Here are a couple of tried and true things to start your routine – a bed time story (nothing too exciting)- we would, of course, recommend our book Making Mindful Magic (available here), a simple lullaby and hugs and kisses (of course) were favourites in my household!  I created this lullaby to use with my own children when they were young.

Lullaby and goodnight

You are Mummy’s little darling

Close your eyes and goodnight

And I’ll see you 

In the morning 

 

I’ve recently become acquainted with a couple of inspiring young women (www.thegoodnightco.com) who are making it their mission to improve quality of sleep. They have just launched into improving children’s sleeping and now have available a beautiful box called, Mind Time Kids in which they are using chakra clearing as a tool for helping kids get a better night’s sleep! 

We’ll be posting daily for the next seven days on our Instagram and Facebook pages an experience a day to promote calmer nights. Join us and Give these experiences a try and keep the ones that resonate with your family and build them into your night-time routine! 

You can modify this challenge any way you choose of course and use it over and over by finding different versions of the experience – eg changing the music used for listening or the mandala for colouring - it’s easy! You can incorporate any into a regular night-time routine – for holidays and any days! Enjoy, relax and sleep well!

 

 

Resources for the Seven-day Challenge for Calm Nights

 

DAY TWO: Listen to our 'Go Walking in Nature'  Guided Mediation

DAY FOUR: Listen to Rolling Waves 

https://www.youtube.com/watch?v=OvxwaacXTUA  

DAY FIVE: Colour a Mandela

http://www.sparklingbuds.com/free-mandala-coloring-pages/

We love this description by Cat Hawkins about the benefits of colouring a mandala. http://shaktimandala.co.uk/mandalabenefits/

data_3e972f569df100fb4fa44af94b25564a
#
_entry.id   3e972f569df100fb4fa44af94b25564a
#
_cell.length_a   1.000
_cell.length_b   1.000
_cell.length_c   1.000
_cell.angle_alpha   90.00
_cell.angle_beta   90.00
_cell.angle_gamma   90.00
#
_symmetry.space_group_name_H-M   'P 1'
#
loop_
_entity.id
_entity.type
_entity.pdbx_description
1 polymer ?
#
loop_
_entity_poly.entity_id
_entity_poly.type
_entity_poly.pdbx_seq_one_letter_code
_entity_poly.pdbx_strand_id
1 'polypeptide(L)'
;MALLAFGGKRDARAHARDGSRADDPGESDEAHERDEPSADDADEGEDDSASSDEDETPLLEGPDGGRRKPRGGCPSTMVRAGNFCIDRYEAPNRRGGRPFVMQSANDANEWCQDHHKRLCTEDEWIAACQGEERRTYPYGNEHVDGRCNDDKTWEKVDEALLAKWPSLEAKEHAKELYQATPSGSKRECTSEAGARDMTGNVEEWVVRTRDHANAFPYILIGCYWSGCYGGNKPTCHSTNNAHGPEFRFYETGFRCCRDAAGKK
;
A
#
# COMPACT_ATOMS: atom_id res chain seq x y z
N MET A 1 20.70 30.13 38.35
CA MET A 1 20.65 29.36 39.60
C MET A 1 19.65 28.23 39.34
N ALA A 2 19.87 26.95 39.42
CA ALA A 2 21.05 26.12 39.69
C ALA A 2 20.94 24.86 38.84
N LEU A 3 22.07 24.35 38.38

DAY SIX: Immerse in calming music 

Classical music that is slow and rhythmical www.youtube.com/watch?v=vAqLStH6E6s

Acoustic guitar music  www.youtube.com/watch?v=iGP6aJ4PBbo

Marconi Union's 8 minute trance-inducing tune, “Weightless” https://www.youtube.com/watch?v=UfcAVejslrU

Any lullaby  www.youtube.com/watch?v=gYvyCkMZ_FY 

 

DAY SEVEN: Alanna’s bedtime routine

Alanna recommends these poses be done in this sequence with gentle slow breathing, for a few minutes each for children and up to 10-15 minutes for adults (great bedtime routine for everyone)!

 

Child’s Pose

Begin by kneeling then drop the bottom back to your heels as you stretch the rest of your body down to the floor and forward, arms outstretched with head on the floor.

Cat Cow Pose

Begin on all fours. Inhale as the belly is dropped and look up, raising your tail bone upwards(Cow). Exhale as the chin is tucked to the chest and the mid-back raised to the sky with your tailbone under (Cat). Continue these positions with a neutral spine between the movements.

Standing Forward Pose

Start by standing with the feet together. Bend forward from the hips, not the lower back, bending the knees enough to allow the palms to press flat on the floor with the head touching the knees, if possible. To end, bend the knees keeping the back straight, the arms out to the sides and move up back into standing.

Legs up the Wall

Start by sitting with your left side against the wall. Turn your body to the left and bring your legs up onto the wall. Lower your back to the floor and lie down. Move your bottom close to the wall. Your arms rest by your sides, palms facing up. 

Happy Baby Pose

Lie on your back with both knees into your chest and put arms through the inside of the knees. Hold onto the outside edge of each foot.  Tuck the chin into the chest and head on the floor. Press the tailbone down into the floor and push the heels up and pull back with the arms. Press the shoulders and the back of the neck down into the floor, trying to get the back and whole spine flat to the floor.

Corpse Pose

Lie on your back, arms and legs open. Close the eyes, and take slow deep breaths through the nose. Allow your whole body to become soft and relaxed. To finish slowly move up to a seated position.